Khaled Almaeena
Khaled Almaeena

A university education is a ticket for a job in Saudi Arabia remarked a friend.

You are wrong said another. I have seen many graduates who are not employable because they don’t possess the social skills nor do they have the relevant knowledge needed for modern-day business and industry.

But we have sent over 100,000 Saudi students abroad and we hope that they will come back with the required qualities needed for our development.

There are an  estimated 4.5 million international students spread across the globe. Elite universities like Oxford, Cambridge and Exeter in the UK and Ivy League universities like Harvard, Princeton and Yale in the US lead in attracting bright minds.

In other countries, such as Australia, there is a great rush to gain admission to universities that best suit academic requirements. Japan and Malaysia are also becoming attractive places for foreign students.

Hong Kong and Singapore have become educational capitals. They both now have five of the world’s top 50 universities and half of Asia’s top 10. I wonder where we stand in this respect.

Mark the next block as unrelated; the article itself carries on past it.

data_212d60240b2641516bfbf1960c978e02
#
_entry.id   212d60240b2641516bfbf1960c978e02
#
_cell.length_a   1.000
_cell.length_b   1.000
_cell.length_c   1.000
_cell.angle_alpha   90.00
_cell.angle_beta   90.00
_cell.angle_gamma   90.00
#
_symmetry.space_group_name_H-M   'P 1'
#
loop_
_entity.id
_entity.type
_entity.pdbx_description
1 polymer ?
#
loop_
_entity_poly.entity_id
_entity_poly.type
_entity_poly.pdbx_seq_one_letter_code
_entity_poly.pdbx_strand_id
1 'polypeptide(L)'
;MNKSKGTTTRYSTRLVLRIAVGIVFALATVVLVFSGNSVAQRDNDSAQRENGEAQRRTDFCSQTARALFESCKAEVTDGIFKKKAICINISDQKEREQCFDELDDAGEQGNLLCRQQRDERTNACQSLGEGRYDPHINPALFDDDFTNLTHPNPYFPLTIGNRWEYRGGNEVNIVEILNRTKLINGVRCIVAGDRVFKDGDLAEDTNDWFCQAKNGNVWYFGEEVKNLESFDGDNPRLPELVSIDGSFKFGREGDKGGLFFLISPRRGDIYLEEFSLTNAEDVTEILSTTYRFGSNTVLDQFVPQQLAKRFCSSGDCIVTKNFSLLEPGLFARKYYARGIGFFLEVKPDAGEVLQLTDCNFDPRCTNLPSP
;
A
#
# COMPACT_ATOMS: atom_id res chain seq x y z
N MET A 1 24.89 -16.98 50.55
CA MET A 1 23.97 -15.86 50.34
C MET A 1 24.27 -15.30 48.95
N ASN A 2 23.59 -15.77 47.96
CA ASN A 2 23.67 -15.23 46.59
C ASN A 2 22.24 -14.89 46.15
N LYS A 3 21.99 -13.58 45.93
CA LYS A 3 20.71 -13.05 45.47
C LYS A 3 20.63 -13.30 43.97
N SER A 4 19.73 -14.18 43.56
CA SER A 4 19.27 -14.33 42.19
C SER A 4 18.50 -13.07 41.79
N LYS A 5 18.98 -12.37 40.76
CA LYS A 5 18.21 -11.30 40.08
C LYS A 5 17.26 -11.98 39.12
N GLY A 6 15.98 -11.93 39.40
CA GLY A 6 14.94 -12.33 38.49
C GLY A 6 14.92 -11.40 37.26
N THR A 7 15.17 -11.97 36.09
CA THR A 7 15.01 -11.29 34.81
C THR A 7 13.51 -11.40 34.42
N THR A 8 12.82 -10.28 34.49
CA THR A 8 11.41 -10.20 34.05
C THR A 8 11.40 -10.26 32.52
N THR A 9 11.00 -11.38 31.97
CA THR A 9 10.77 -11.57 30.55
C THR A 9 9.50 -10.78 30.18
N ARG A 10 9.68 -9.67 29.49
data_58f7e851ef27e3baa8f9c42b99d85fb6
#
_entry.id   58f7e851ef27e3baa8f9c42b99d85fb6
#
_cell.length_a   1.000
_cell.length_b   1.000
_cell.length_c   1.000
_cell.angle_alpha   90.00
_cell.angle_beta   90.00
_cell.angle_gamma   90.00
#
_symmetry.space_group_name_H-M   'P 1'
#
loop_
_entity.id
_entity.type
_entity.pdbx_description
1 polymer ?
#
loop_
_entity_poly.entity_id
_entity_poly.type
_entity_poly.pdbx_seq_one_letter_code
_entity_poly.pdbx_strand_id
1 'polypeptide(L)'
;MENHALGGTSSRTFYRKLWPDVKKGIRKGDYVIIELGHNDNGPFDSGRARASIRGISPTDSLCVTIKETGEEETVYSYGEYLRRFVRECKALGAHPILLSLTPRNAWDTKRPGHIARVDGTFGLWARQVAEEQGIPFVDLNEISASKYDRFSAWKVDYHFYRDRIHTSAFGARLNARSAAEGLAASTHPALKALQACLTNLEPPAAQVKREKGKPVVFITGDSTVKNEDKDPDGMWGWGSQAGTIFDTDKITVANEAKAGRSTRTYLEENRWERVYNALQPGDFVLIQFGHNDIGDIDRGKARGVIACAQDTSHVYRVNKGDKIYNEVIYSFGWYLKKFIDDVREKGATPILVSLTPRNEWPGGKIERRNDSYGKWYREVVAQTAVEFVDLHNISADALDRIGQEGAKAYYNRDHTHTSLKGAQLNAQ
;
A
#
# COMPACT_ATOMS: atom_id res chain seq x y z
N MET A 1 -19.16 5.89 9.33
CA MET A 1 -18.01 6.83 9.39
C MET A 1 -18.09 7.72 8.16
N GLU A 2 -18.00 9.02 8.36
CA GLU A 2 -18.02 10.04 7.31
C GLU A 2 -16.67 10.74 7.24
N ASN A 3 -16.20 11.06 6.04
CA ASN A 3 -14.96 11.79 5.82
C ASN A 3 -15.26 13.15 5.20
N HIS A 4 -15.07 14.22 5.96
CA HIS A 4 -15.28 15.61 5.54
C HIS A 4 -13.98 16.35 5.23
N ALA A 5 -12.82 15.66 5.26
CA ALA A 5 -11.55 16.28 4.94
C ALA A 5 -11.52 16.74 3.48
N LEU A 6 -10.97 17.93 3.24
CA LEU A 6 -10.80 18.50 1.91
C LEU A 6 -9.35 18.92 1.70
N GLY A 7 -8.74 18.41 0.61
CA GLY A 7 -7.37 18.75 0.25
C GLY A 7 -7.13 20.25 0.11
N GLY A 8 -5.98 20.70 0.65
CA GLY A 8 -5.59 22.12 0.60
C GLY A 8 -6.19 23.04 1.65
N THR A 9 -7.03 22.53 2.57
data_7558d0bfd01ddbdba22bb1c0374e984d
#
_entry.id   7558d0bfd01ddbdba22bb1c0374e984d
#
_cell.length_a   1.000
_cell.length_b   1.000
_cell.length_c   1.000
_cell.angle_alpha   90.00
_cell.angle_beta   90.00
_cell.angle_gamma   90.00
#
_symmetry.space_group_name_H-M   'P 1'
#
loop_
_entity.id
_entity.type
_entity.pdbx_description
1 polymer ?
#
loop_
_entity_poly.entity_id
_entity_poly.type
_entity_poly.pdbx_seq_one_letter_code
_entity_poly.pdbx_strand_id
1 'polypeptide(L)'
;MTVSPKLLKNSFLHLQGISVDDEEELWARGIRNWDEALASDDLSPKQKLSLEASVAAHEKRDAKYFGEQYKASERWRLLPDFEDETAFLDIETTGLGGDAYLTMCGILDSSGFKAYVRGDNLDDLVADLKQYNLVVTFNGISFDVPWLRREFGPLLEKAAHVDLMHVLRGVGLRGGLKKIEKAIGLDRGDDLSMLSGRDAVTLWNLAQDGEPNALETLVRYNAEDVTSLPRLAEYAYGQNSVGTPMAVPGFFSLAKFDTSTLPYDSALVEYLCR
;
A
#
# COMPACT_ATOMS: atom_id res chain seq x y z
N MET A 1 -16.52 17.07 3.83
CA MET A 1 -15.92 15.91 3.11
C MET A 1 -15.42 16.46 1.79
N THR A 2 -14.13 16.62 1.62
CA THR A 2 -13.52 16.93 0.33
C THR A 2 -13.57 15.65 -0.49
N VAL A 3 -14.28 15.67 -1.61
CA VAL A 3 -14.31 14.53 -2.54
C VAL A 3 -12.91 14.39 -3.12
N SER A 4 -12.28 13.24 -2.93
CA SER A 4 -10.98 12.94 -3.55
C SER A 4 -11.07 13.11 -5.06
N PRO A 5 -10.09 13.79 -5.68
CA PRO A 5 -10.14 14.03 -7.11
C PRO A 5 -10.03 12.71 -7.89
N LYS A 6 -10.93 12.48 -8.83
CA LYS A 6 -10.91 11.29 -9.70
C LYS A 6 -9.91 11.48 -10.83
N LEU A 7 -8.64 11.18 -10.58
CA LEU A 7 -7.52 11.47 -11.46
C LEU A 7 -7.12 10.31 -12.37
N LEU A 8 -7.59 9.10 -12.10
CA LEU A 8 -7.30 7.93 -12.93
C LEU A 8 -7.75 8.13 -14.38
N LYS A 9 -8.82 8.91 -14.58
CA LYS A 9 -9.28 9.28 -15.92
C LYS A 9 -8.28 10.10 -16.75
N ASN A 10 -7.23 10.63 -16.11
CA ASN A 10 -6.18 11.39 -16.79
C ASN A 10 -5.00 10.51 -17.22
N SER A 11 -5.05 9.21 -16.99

With the goal of achieving diversity in their student population, a number of American universities offer scholarships to deserving international students.

“Universities no longer operate in isolation,” said Abid Khan, Deputy Vice Chancellor and Vice President (Global Engagement) at Monash University in Australia. He added that the world faces challenges and no single place has all the answers.

Speaking to the China Daily Asia weekly, he said, “If you bring people together, you stand a chance of meeting some of the challenges – such as climate change, for example.”

This is what education is all about; exposure to different cultures adds invaluable experience and by bringing minds together it helps resolve common issues. It helps raise the bar as a free flow of educational levels between local people and others leads to a partnership, adds variety and creates competition.

In the light of all this, I still wonder why our universities do not allow foreign students to come and study here.

The authorities can set the ball rolling by allowing the children of expatriates who are here to take advantage of higher education in the Kingdom.

A report by the Organization for Economic Cooperation and Development and the World Bank said that cross-border education adds “variety and choice to domestic systems which leads to healthy competition and quality enhancement”. That is what Saudi education needs.

Is that asking for too much?

— Reprinted with permission of the Saudi Gazette and Khaled Almaeena. The writer is Editor-at-Large. He can be reached at and followed on Twitter: @KhaledAlmaeena